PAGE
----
An Iraqi defector considered a possible replacement for Saddam Hussein disappeared this week, Danish police said. Nizar al-Khazraji, the Iraqi chief of staff in the late 1980s, defected in 1995 and later claimed political asylum in Denmark. An advocate of democracy, he is frequently mentioned as a candidate to head an interim Iraqi government after Saddam is gone. But Danish prosecutors recently forbade him to travel abroad pending an investigation into his possible role in the 1988 poison-gas attack on the Kurds. Kurdish groups say he is innocent, and al-Khazraji has said the case against him was fabricated by Iraqi agents, who’ve tried several times to kill him. Last week, his son Mohammed said, the 64-year-old went out for a morning cigarette and didn’t come back. “My feeling,” Mohammed said, “is that he was kidnapped by Iraqi intelligence.”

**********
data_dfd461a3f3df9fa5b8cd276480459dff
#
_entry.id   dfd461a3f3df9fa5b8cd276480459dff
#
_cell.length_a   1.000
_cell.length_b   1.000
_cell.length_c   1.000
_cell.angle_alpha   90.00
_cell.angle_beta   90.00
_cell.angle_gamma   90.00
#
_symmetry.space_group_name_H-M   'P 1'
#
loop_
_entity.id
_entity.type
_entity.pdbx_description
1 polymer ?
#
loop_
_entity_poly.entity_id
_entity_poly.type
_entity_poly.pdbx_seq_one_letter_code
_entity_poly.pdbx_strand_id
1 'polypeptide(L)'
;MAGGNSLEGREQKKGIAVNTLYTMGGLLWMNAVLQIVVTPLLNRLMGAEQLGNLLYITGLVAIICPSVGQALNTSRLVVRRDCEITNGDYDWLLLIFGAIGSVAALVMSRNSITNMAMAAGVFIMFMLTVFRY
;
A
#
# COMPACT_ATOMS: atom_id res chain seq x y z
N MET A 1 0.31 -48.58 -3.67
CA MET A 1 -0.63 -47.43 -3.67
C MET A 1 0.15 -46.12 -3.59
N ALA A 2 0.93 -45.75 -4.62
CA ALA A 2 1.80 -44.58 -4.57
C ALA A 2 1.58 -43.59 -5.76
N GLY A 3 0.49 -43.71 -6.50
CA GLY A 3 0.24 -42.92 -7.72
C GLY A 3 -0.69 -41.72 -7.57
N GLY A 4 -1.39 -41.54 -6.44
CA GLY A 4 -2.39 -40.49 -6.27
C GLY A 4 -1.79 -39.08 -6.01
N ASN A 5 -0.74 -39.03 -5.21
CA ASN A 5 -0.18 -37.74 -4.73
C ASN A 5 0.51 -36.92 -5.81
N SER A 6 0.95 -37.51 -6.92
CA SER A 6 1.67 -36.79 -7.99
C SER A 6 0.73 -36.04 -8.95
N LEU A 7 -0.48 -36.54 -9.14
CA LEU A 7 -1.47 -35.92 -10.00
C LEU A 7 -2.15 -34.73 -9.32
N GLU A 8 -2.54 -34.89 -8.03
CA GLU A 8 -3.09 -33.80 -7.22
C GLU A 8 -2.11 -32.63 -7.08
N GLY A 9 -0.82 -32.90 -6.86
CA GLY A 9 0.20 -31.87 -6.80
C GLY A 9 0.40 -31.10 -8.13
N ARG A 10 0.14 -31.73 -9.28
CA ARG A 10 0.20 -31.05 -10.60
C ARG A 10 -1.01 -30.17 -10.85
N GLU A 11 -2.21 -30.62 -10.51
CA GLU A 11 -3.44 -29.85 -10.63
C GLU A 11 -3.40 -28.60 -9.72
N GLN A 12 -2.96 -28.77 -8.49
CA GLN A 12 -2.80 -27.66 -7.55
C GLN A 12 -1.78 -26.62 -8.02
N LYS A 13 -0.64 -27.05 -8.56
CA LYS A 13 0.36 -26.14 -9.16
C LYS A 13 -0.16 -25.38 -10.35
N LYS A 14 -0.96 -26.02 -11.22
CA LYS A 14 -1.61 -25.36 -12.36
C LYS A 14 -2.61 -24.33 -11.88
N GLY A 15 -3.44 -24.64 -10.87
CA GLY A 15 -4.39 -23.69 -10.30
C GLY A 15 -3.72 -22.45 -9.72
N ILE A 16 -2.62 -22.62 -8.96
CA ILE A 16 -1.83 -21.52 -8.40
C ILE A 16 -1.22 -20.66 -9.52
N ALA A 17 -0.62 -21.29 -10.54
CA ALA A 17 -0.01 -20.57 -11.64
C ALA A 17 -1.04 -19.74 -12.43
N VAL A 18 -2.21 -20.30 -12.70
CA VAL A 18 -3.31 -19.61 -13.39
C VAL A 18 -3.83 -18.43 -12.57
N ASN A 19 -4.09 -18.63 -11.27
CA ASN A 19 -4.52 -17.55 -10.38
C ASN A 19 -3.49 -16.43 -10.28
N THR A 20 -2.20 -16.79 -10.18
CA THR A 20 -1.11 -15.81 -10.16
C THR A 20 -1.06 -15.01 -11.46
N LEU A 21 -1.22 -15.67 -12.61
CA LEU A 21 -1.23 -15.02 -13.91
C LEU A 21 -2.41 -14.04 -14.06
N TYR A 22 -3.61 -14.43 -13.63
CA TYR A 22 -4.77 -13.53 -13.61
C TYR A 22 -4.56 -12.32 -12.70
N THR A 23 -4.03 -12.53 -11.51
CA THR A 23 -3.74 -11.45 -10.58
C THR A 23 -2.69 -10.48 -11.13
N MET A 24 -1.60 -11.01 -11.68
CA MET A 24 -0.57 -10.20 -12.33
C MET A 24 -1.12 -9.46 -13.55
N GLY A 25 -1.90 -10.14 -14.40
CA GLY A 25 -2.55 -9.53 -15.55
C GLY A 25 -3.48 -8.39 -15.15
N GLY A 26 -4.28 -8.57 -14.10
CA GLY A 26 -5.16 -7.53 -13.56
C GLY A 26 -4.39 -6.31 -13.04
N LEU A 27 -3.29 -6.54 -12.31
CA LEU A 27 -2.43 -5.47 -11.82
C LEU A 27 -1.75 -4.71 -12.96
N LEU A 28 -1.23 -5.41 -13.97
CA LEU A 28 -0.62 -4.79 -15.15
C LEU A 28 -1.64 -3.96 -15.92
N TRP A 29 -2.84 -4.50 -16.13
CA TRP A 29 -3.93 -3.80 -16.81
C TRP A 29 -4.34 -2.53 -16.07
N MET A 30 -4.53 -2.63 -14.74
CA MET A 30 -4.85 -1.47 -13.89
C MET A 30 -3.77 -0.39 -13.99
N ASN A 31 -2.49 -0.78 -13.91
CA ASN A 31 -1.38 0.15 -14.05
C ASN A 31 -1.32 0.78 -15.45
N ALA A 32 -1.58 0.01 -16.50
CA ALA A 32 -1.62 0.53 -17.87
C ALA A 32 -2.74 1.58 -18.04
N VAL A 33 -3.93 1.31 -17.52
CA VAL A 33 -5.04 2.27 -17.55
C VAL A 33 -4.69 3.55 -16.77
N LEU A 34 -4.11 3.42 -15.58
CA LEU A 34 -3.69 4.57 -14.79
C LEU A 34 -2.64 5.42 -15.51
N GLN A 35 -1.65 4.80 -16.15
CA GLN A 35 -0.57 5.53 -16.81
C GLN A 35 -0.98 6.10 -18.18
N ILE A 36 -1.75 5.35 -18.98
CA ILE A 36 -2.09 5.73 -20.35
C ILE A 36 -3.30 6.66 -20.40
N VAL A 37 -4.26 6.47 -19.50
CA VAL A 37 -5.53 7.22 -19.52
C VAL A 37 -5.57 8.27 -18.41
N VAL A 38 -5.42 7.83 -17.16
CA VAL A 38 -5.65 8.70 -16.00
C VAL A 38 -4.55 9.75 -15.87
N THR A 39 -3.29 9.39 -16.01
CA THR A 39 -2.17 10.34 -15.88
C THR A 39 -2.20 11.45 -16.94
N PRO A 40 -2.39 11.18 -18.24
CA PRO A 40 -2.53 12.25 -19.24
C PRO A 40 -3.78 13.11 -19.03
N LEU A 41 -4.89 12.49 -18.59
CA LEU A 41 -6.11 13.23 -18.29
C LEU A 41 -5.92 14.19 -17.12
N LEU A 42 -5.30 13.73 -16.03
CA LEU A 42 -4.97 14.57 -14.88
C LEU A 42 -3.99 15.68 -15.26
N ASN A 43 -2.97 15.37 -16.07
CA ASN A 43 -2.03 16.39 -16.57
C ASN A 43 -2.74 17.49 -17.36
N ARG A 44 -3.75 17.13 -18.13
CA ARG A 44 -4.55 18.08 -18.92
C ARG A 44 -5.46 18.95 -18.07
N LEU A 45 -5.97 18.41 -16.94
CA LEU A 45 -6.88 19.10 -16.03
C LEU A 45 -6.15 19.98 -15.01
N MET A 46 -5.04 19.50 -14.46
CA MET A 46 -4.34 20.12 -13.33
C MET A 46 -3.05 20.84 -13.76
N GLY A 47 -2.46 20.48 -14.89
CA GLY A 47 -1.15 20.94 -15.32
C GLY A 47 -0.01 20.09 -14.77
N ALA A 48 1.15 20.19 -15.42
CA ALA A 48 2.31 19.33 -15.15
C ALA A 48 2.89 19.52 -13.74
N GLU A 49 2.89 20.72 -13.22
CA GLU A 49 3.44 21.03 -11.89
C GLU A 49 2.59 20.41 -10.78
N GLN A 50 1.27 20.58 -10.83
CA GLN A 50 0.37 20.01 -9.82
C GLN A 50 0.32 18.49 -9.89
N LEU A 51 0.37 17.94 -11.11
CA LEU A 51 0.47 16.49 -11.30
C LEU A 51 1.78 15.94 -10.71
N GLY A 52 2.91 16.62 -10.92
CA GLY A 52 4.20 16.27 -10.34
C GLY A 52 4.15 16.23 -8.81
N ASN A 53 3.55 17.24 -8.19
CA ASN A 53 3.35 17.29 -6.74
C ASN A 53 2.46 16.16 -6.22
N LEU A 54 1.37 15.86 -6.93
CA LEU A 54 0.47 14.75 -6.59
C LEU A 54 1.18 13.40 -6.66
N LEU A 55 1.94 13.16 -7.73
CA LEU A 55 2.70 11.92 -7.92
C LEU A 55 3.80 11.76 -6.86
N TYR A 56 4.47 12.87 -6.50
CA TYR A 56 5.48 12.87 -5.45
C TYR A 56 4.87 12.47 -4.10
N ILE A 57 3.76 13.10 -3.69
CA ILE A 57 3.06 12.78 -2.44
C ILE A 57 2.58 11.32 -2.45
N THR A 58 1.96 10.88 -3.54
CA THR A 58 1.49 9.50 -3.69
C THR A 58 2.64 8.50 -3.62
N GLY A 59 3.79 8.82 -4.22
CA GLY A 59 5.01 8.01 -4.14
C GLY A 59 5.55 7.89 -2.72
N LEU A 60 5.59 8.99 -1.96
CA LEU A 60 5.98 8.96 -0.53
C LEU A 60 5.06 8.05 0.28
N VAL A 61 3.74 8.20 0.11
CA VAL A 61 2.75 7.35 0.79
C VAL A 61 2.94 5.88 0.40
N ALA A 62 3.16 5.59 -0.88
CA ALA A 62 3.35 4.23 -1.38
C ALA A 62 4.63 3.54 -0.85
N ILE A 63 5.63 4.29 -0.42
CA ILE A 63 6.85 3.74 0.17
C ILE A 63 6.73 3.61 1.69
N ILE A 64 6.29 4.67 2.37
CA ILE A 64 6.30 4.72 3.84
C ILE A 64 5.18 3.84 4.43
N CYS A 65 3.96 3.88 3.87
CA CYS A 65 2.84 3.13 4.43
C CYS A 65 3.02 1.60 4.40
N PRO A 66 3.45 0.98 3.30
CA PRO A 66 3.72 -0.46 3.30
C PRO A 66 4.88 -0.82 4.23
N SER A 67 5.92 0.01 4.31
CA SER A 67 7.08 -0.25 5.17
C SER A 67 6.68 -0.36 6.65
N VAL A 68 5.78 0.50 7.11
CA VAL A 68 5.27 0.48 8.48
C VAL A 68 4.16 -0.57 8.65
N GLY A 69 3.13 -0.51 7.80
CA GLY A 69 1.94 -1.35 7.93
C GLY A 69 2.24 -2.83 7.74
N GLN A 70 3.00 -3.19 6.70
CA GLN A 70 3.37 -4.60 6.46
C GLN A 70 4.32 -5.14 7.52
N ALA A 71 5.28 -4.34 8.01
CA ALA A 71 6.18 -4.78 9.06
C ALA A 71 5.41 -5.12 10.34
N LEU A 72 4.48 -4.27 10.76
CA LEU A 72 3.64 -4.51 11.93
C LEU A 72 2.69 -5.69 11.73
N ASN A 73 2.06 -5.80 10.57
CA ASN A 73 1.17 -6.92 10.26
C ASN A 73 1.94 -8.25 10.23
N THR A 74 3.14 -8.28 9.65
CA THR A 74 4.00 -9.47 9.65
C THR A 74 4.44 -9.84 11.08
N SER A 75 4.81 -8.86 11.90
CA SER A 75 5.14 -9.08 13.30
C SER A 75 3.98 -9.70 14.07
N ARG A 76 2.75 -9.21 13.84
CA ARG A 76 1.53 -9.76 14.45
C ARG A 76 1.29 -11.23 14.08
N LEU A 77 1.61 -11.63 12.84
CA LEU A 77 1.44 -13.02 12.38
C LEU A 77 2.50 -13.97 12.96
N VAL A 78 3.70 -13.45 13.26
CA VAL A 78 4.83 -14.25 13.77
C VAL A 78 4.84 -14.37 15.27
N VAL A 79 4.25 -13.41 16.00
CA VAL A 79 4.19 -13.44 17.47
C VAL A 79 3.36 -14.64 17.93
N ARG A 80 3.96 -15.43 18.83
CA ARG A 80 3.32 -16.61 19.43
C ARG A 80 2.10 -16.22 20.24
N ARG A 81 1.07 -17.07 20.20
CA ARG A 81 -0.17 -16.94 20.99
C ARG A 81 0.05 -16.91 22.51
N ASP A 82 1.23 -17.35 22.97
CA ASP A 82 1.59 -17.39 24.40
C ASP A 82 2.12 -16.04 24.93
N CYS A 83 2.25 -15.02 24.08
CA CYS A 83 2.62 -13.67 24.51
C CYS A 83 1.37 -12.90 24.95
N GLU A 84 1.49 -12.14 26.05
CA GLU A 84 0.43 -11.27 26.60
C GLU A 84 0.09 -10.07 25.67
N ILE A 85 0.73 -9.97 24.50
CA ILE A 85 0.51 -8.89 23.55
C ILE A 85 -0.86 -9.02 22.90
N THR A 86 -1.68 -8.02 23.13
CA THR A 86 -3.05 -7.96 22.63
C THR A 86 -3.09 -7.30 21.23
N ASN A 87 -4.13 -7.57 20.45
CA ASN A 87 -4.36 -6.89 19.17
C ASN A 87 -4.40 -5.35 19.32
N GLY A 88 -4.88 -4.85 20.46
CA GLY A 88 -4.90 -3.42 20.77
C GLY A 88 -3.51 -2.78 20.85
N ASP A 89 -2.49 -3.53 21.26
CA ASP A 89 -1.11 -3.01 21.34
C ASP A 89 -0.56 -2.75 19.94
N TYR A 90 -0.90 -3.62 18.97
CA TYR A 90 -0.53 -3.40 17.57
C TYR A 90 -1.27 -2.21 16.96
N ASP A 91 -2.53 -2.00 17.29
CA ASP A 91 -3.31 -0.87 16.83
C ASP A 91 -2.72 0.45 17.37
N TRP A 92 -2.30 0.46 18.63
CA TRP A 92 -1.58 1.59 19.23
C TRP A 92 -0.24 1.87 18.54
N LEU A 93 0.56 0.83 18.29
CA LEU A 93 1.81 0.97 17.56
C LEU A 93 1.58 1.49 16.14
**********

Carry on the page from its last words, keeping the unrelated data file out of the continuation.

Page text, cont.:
Continue reading for free
We hope you're enjoying The Week's refreshingly open-minded journalism.
Subscribed to The Week? Register your account with the same email as your subscription.
Sign up to our 10 Things You Need to Know Today newsletter
A free daily digest of the biggest news stories of the day - and the best features from our website
6 tips to shop online safely this holiday season
The Explainer Lower the chances of credit card fraud spoiling your holidays
By Becca Stanek, The Week US Published
The daily gossip: Anya Taylor-Joy leads epic 'Furiosa' trailer, Felicity Huffman felt she 'had to break the law' in college admissions scandal, and more
The daily gossip: December 1, 2023
By Brendan Morrow, The Week US Published
What's Qatar's role in the Middle East conflict?
Today's Big Question Doha hosts both Hamas and a U.S. military base. That puts it at the center of the conflict in Gaza.
By Joel Mathis, The Week US Published